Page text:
Piz Daint Supercomputer Shows the Way Ahead on Efficiency

Piz Daint masters both speed and efficiency by keeping data close to its processors

3 min read
Piz Daint Supercomputer Shows the Way Ahead on Efficiency
More Flops, Less Watts: The Piz Daint supercomputer gets high marks for both speed and efficiency.
Photo: CSCS

Scan the latest list of the 10 most powerful supercomputers and the list of the top 10 most energy efficient and you’ll see that only one name appears on both. The Piz Daint supercomputer is both the sixth most powerful machine in the world and the fourth most energy efficient. It’s also one of only two supercomputers in the top 10 of the efficiency ranking (the Green500) that’s capable of maintaining petaflops performance—a million billion floating-point operations per second. How it managed to make its mark in both categories could point the way to both more powerful and more efficient future machines.

“What I’m seeing is that energy efficiency is increasingly becoming a first-order design constraint that is on par with performance,” says Wu Feng, one of the Green500’s leaders and a professor of computer engineering at Virginia Tech. “It’s not going to be any good to be high performance but so power hungry that you don’t even have the budget to power or cool the system.”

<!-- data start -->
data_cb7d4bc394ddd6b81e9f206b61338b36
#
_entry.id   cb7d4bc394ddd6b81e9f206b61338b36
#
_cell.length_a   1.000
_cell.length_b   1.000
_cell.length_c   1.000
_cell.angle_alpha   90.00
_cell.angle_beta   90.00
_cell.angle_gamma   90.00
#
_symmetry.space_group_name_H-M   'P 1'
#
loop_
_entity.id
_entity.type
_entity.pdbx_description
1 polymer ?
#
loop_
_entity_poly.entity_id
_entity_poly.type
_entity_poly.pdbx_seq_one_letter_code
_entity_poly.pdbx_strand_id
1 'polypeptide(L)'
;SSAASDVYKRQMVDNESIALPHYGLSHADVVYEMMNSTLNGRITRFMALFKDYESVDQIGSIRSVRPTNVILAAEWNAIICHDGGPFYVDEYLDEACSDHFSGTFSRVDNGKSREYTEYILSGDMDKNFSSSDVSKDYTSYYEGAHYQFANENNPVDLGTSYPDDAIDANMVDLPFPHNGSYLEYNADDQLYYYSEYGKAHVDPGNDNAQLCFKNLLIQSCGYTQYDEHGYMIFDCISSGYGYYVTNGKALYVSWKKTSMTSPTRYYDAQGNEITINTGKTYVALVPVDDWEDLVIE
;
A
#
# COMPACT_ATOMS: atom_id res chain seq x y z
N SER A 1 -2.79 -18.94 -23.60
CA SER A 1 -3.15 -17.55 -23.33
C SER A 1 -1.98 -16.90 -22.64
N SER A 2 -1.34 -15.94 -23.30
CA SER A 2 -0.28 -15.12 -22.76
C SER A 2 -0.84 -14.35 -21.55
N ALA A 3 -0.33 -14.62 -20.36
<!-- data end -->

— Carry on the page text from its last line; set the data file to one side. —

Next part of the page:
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Why Functional Programming Should Be the Future of Software Development

It’s hard to learn, but your code will produce fewer nasty surprises

11 min read
A plate of spaghetti made from code
Shira Inbar

You’d expectthe longest and most costly phase in the lifecycle of a software product to be the initial development of the system, when all those great features are first imagined and then created. In fact, the hardest part comes later, during the maintenance phase. That’s when programmers pay the price for the shortcuts they took during development.

So why did they take shortcuts? Maybe they didn’t realize that they were cutting any corners. Only when their code was deployed and exercised by a lot of users did its hidden flaws come to light. And maybe the developers were rushed. Time-to-market pressures would almost guarantee that their software will contain more bugs than it would otherwise.

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